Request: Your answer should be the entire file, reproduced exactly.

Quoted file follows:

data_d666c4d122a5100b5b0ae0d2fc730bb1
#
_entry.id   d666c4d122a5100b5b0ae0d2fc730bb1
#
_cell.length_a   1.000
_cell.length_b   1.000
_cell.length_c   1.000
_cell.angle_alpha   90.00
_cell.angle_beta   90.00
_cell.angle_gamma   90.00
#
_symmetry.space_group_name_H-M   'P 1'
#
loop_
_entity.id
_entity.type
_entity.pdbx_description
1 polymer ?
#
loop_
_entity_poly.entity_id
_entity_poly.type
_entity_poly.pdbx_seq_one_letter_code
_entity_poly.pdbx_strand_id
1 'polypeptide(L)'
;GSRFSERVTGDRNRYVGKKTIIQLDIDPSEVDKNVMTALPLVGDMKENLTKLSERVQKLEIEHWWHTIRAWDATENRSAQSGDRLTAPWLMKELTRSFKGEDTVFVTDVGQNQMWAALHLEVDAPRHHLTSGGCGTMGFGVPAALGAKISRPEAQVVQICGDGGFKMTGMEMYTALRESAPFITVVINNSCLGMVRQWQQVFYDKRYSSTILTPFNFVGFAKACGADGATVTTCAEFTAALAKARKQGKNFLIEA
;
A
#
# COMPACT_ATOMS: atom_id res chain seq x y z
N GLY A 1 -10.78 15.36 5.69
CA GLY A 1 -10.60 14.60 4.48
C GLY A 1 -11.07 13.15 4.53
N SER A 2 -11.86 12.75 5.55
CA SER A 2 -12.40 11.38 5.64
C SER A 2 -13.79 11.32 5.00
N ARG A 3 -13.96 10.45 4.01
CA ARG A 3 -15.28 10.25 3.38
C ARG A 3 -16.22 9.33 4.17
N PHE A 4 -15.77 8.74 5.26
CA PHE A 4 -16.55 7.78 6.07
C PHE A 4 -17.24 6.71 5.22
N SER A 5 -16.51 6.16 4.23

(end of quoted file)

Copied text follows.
data_d666c4d122a5100b5b0ae0d2fc730bb1
#
_entry.id   d666c4d122a5100b5b0ae0d2fc730bb1
#
_cell.length_a   1.000
_cell.length_b   1.000
_cell.length_c   1.000
_cell.angle_alpha   90.00
_cell.angle_beta   90.00
_cell.angle_gamma   90.00
#
_symmetry.space_group_name_H-M   'P 1'
#
loop_
_entity.id
_entity.type
_entity.pdbx_description
1 polymer ?
#
loop_
_entity_poly.entity_id
_entity_poly.type
_entity_poly.pdbx_seq_one_letter_code
_entity_poly.pdbx_strand_id
1 'polypeptide(L)'
;GSRFSERVTGDRNRYVGKKTIIQLDIDPSEVDKNVMTALPLVGDMKENLTKLSERVQKLEIEHWWHTIRAWDATENRSAQSGDRLTAPWLMKELTRSFKGEDTVFVTDVGQNQMWAALHLEVDAPRHHLTSGGCGTMGFGVPAALGAKISRPEAQVVQICGDGGFKMTGMEMYTALRESAPFITVVINNSCLGMVRQWQQVFYDKRYSSTILTPFNFVGFAKACGADGATVTTCAEFTAALAKARKQGKNFLIEA
;
A
#
# COMPACT_ATOMS: atom_id res chain seq x y z
N GLY A 1 -10.78 15.36 5.69
CA GLY A 1 -10.60 14.60 4.48
C GLY A 1 -11.07 13.15 4.53
N SER A 2 -11.86 12.75 5.55
CA SER A 2 -12.40 11.38 5.64
C SER A 2 -13.79 11.32 5.00
N ARG A 3 -13.96 10.45 4.01
CA ARG A 3 -15.28 10.25 3.38
C ARG A 3 -16.22 9.33 4.17
N PHE A 4 -15.77 8.74 5.26
CA PHE A 4 -16.55 7.78 6.07
C PHE A 4 -17.24 6.71 5.22
N SER A 5 -16.51 6.16 4.23